Compostable materials are designed for disintegration/mineralization though composting. Technical composting plants provide optimal conditions for biodegradation, both in terms of the process conditions (temperature, intensive aeration) and the metabolic activity of the specialized microbial communities found therein. If mineralization is incomplete under these circumstances, the remaining material is released into the environment, where it may persist for an unknown time, with putatively all the negative consequences already known for commodity plastics14,15. The aim of this study was therefore, to determine to what extent residues of BDP can be found in the fertilizers (compost, liquid fertilizer) produced by organic waste treatment plants and thereby contribute to an ongoing discussion of whether the currently available BDP are already suited to replace conventional plastics in environmentally sensitive areas.
Results and discussion
Choice of biowaste treatment plants and sample identifiers
Compost samples were collected from four central municipal biowaste treatment plants (denominated as #1 to #4) in Baden-Wurttemberg, Germany (Table 1). All plants used a state-of-the-art two-stage biowaste treatment process comprising of (a) anaerobic digestion/biogas production and (b) subsequent composting of the solid digestate to produce a high-quality mature compost sold for direct use as fertilizer in agriculture. The composts were regularly analyzed by an independent laboratory for quality and residual contamination and consistently fulfilled the quality requirements of the label RAL-GZ 251 Gütezeichen Kompost of the German Bundesgütegemeinschaft Kompost e.V. (www.gz-kompost.de). Plants #1 and #3 produce in addition a liquid fertilizer, which is separated from the solid digestate at the end of stage a) by press filtration and which is also intended for direct use on agricultural soil (replacement of liquid manure). In case of plants #1, #3, and #4 up to 25 wt% of shrub/tree cuttings were added to the solid digestate for composting. All plants used sieving (typically with a 12 or a 20 mm mesh) at the end of the process to assure the necessary purity of their finished composts. Whenever technically possible, we as well took samples of the pre-compost immediately before this final sieving step to evaluate its contribution to the removal of residual BPD fragments. For analysis, composts were passed consecutively through two sieves with mesh sizes of 5 mm and 1 mm, yielding two fragment preparations for IR-analysis namely a > 5 mm fraction corresponding to the contamination by residual “macroplastic” (5 mm is a commonly used upper size limit for “microplastic”, anything larger is macroplastic) and a 1–5 mm fraction corresponding to the regulatory relevant residual contamination by microplastic. The lower limit of 1 mm rather than 2 mm was chosen in anticipation of the expected changes in regulation, where the replacement of the 2 mm limit by a 1 mm limit is imminent.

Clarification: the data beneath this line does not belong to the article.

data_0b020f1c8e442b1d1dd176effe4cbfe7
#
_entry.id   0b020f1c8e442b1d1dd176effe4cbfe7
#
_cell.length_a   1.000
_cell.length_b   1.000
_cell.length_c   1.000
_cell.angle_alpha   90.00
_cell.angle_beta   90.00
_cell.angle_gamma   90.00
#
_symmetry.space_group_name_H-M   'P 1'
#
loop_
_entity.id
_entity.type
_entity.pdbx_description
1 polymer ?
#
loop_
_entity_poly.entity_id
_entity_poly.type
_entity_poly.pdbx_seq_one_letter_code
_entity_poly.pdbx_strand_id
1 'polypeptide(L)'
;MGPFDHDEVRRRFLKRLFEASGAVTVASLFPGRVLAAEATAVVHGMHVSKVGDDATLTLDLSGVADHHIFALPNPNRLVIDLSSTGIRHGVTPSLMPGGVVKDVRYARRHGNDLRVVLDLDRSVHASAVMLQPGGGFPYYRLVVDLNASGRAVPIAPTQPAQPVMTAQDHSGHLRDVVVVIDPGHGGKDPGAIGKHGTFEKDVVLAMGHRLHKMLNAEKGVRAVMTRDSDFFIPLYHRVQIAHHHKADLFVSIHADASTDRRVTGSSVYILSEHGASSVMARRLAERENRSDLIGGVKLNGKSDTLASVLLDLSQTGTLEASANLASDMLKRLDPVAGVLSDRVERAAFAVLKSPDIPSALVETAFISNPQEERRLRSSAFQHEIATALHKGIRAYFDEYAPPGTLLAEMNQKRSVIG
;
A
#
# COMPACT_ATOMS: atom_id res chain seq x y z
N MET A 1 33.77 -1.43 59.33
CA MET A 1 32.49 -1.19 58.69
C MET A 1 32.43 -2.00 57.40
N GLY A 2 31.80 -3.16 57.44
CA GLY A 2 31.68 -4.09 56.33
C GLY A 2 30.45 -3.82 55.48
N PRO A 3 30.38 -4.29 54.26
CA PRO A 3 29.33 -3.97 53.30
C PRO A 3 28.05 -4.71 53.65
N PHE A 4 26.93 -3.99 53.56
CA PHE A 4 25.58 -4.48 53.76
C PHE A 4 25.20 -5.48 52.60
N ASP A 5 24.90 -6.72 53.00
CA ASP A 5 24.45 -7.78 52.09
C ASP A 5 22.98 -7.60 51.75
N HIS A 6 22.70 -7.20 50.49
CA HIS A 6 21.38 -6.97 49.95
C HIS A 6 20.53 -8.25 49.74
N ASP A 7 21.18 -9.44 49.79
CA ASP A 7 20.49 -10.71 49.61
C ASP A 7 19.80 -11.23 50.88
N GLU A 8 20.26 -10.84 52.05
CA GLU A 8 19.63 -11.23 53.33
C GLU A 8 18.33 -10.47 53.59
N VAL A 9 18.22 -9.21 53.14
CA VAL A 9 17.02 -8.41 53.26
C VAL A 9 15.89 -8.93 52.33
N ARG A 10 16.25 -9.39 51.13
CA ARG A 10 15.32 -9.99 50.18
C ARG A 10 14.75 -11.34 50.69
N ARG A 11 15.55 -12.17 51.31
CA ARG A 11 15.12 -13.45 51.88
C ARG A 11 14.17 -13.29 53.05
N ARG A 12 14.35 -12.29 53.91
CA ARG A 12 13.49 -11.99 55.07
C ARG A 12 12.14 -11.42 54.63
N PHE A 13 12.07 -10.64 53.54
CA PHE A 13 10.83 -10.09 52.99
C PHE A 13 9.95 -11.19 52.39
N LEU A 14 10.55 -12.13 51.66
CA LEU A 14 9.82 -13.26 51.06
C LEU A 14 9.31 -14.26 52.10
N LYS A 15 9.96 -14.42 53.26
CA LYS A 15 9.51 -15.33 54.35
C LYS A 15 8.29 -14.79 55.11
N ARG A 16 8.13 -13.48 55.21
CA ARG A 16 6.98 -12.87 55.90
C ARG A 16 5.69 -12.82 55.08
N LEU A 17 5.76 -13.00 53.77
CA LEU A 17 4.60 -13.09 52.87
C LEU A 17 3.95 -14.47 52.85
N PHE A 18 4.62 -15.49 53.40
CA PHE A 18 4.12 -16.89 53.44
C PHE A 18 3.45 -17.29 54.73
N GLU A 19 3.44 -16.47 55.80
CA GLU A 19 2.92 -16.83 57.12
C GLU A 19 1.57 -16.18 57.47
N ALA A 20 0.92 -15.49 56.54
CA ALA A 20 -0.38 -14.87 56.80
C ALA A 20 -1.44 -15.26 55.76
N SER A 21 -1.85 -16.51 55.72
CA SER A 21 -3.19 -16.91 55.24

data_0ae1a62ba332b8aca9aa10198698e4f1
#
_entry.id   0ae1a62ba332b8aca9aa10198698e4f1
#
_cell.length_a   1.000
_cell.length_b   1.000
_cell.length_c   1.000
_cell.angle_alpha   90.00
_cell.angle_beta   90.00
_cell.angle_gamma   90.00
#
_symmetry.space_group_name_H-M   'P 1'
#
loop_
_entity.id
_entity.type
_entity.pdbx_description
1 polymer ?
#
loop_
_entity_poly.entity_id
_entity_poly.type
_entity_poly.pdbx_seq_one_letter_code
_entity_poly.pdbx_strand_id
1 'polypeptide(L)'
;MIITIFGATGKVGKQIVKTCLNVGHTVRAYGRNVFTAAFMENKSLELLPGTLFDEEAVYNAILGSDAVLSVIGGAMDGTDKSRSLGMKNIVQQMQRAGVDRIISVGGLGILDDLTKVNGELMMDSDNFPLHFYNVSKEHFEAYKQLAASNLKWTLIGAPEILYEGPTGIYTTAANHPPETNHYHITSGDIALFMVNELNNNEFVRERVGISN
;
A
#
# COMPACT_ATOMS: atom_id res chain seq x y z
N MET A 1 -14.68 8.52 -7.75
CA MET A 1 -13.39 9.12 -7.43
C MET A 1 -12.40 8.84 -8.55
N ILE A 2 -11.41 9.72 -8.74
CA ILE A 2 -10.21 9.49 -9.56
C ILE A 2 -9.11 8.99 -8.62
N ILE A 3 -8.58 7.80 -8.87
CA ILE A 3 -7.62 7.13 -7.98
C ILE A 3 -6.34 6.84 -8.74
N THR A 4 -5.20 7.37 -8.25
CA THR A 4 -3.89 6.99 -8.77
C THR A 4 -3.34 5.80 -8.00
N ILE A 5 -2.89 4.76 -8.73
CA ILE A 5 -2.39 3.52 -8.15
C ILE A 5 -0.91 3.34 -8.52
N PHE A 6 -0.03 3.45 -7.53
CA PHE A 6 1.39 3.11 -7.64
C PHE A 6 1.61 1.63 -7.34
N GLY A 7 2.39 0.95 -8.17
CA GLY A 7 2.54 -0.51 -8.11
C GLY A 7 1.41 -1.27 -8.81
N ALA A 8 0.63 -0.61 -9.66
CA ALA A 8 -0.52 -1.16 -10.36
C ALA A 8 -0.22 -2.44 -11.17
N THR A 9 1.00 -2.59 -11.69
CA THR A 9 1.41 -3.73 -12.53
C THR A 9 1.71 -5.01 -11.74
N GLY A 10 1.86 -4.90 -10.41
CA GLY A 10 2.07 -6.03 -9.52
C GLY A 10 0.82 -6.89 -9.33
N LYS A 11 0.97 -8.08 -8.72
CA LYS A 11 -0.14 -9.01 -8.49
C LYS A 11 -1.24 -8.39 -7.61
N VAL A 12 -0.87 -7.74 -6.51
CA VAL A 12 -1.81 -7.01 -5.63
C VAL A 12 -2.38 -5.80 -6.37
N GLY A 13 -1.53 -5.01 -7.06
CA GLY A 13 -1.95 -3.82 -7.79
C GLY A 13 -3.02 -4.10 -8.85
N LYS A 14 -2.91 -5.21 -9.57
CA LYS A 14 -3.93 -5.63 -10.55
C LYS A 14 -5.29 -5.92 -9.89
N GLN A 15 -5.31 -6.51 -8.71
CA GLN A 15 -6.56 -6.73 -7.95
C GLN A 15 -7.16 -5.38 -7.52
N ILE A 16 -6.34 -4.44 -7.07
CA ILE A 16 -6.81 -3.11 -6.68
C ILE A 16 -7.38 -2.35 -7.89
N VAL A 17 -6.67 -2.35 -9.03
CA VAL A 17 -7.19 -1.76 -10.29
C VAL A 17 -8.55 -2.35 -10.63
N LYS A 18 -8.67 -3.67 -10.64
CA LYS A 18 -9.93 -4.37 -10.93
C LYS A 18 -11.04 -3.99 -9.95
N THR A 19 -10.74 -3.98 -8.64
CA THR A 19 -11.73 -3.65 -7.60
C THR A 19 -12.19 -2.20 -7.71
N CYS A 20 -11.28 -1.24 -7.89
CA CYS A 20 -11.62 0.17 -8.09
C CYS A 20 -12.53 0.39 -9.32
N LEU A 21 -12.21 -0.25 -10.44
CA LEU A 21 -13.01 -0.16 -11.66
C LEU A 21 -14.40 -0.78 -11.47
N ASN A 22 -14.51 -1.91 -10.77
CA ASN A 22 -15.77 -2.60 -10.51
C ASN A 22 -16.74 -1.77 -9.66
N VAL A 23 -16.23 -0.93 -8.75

Occurrence of plastic fragments > 1 mm in the sampled composts